The future could be murky in Seattle as reports indicate the marriage between Russell Wilson and Pete Carroll could end in the offseason for the Seahawks.
A disappointing season in Seattle could lead to some massive changes for the Seahawks. A model of organizational stability built around the pairing of head coach Pete Carroll and quarterback Russell Wilson is in jeopardy of being split up as ESPN’s Adam Schefter reports there is significant speculation around the league that the pair will break up after this season.
Carroll has been Seattle’s head coach since 2010 and enters Sunday’s action with a record of 117-73-1 as Seahawks’ head coach, a run that includes nine playoff appearances, five NFC West titles, two NFC championships and a Super Bowl title. Wilson has been with Carroll since 2013 and has become one of the league’s elite quarterbacks in the process, but reports have been swirling since last year that he wants out of Seattle.
How will the Seahawks handle this situation?
It is worth noting that Carroll is 70 years old and is under contract through 2025 while Wilson is 33 but has just two years remaining on his contract. The decisions are expected to be made by Jody Allen, the team’s chairperson who has run the team since 2018 after her brother Paul died.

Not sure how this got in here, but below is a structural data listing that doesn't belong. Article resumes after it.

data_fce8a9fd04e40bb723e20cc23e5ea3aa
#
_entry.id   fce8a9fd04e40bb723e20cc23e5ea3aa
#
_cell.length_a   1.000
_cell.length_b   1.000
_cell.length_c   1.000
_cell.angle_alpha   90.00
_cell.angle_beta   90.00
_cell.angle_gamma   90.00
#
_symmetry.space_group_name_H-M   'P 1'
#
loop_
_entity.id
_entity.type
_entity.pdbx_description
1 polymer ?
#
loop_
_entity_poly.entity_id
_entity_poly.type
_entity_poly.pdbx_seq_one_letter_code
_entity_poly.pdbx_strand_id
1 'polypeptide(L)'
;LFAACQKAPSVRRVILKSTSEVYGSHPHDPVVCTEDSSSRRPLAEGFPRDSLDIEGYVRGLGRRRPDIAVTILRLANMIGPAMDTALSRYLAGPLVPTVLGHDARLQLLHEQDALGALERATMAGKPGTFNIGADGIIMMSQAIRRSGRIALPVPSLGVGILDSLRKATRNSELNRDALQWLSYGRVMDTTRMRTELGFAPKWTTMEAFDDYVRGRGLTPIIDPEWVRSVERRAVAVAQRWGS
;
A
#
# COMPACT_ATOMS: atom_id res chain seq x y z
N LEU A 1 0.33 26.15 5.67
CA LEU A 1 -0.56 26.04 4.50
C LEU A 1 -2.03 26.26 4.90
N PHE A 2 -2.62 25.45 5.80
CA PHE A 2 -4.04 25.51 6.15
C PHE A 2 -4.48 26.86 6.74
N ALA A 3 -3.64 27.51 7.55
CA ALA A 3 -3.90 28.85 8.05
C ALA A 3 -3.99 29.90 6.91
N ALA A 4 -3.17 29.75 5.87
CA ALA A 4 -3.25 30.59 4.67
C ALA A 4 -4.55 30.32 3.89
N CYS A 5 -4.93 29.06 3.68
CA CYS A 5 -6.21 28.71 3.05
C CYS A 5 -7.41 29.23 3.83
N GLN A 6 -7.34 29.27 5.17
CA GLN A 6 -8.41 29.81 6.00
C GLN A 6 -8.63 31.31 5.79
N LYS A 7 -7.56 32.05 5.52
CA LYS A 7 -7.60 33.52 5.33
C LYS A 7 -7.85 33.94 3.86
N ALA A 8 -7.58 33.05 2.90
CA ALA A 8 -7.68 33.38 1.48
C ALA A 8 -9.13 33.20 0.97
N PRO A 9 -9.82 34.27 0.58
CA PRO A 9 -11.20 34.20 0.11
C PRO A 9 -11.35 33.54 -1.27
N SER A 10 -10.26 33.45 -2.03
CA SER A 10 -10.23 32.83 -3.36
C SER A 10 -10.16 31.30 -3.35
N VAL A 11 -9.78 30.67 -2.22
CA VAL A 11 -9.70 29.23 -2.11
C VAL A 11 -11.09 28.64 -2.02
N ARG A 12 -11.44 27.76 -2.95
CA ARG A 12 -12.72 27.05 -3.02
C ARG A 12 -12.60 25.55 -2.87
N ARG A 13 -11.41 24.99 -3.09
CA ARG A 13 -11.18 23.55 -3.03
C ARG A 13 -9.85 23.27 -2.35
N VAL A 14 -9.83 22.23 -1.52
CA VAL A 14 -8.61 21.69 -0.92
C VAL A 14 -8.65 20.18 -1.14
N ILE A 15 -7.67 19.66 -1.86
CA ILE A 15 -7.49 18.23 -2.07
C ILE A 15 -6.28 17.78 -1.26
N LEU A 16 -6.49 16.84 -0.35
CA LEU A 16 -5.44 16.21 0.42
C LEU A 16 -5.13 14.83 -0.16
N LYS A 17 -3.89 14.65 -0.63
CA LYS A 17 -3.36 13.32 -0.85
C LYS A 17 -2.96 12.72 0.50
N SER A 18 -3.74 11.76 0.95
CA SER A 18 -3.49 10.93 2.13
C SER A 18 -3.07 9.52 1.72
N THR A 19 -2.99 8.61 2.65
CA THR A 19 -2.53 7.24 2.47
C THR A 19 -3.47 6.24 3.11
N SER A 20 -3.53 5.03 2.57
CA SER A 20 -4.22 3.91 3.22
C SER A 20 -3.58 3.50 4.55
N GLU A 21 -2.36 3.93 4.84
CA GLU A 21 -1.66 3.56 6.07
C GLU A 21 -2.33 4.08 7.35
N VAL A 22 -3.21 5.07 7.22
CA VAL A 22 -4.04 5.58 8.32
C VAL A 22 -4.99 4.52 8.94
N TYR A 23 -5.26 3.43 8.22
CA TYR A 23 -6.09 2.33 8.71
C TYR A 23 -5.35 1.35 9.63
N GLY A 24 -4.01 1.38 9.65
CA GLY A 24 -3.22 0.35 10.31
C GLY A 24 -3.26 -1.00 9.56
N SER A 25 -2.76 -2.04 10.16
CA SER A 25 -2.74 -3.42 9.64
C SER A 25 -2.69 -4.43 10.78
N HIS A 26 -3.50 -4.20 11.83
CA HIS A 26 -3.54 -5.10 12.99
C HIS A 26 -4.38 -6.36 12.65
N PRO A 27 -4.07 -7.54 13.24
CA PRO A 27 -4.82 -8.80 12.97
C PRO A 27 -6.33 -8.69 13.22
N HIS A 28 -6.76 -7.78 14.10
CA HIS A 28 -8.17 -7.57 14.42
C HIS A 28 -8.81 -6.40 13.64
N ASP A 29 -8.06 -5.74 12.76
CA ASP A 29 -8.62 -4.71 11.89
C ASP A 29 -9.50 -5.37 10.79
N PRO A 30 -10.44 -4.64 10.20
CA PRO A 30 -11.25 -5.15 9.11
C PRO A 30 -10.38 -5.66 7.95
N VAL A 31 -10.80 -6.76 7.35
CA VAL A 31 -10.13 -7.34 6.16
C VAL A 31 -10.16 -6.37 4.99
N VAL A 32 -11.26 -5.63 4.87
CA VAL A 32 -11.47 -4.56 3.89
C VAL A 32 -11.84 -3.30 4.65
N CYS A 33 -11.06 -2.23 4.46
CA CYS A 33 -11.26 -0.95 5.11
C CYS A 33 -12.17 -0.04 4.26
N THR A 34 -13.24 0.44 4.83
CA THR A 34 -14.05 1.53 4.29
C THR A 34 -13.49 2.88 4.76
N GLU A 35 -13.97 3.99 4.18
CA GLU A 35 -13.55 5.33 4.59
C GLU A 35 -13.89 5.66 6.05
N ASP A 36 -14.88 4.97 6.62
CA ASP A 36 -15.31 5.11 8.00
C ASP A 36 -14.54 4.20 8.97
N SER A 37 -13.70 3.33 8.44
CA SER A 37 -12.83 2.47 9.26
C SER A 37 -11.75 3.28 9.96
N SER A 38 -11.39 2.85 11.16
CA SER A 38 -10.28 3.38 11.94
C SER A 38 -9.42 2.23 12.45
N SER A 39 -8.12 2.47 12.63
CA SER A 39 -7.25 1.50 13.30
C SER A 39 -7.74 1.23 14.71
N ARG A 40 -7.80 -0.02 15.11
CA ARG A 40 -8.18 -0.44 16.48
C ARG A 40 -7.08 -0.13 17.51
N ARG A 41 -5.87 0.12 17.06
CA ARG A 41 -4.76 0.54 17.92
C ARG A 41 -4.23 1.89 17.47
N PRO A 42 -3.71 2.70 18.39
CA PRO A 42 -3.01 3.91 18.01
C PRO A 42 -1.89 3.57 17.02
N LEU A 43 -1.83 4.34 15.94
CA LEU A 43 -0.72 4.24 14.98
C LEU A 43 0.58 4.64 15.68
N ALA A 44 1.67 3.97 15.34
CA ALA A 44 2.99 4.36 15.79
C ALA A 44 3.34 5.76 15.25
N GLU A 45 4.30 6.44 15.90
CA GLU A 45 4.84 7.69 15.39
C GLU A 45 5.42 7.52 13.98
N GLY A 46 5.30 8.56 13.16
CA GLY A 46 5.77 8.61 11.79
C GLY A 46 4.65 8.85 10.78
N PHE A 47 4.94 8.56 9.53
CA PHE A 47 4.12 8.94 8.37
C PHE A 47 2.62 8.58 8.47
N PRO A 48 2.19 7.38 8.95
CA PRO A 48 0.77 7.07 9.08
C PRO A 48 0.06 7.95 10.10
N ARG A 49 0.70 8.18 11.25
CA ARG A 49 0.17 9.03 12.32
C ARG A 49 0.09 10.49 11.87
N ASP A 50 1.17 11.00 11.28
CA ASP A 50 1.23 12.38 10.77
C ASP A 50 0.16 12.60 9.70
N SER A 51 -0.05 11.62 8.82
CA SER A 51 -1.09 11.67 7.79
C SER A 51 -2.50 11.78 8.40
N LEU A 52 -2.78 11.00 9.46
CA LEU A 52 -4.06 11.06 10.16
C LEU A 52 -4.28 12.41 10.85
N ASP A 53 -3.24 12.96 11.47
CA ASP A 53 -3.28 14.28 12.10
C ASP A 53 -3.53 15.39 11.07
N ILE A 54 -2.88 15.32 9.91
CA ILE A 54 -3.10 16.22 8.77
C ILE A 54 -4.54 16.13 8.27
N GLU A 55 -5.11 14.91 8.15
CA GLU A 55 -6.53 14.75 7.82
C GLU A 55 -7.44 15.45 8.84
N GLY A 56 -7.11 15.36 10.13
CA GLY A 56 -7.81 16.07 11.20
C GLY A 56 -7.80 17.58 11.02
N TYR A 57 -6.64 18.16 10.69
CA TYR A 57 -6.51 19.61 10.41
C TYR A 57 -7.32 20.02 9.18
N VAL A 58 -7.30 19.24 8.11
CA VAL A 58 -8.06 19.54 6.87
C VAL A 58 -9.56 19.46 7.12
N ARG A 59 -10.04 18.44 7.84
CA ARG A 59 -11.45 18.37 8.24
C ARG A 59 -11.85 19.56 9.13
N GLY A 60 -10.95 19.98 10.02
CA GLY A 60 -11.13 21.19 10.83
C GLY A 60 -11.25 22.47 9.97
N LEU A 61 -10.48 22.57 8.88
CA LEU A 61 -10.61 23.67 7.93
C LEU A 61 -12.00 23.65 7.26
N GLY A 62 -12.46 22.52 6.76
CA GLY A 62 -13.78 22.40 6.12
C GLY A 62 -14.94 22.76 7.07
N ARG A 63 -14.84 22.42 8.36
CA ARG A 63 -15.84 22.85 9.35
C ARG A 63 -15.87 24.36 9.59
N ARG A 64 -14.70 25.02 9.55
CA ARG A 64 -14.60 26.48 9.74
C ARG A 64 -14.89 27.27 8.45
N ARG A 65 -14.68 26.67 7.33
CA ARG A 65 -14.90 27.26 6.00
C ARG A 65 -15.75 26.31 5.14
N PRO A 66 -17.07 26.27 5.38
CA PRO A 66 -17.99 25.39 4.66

There is certainly a case to be made to keep Wilson since finding elite quarterbacks is extremely difficult but his play has slipped a bit in the past two years. There are also multiple teams expected to be looking for a new quarterback in the offseason, including the Denver Broncos and Pittsburgh Steelers, which could lead to a robust trade market for the star quarterback.
Seattle also has to face the fact that they don’t control their own first-round pick, which should fall in the Top 10, as a result of the Jamal Adams trade with the New York Jets. Shipping Wilson off for a package that contains at least two first-round picks could give the Seahawks the ammunition to begin a proper rebuild of a franchise that has shown signs of decay in the past year and a half.
The other option would be parting ways with Carroll, a franchise icon, by ushering him into retirement and hiring a younger coach who could form a new partnership with Wilson. If Allen believes that Seattle isn’t that far away from getting back to playoff contention and that Wilson can still play at a top-tier level for another 6-7 years this would be a prudent option to consider as well.
Either way, the decision facing the Seahawks isn’t an easy one. Given the fact that Wilson would need to renegotiate his contract to facilitate a trade to several teams, this decision may need to be made well before the official start of the new league year in March.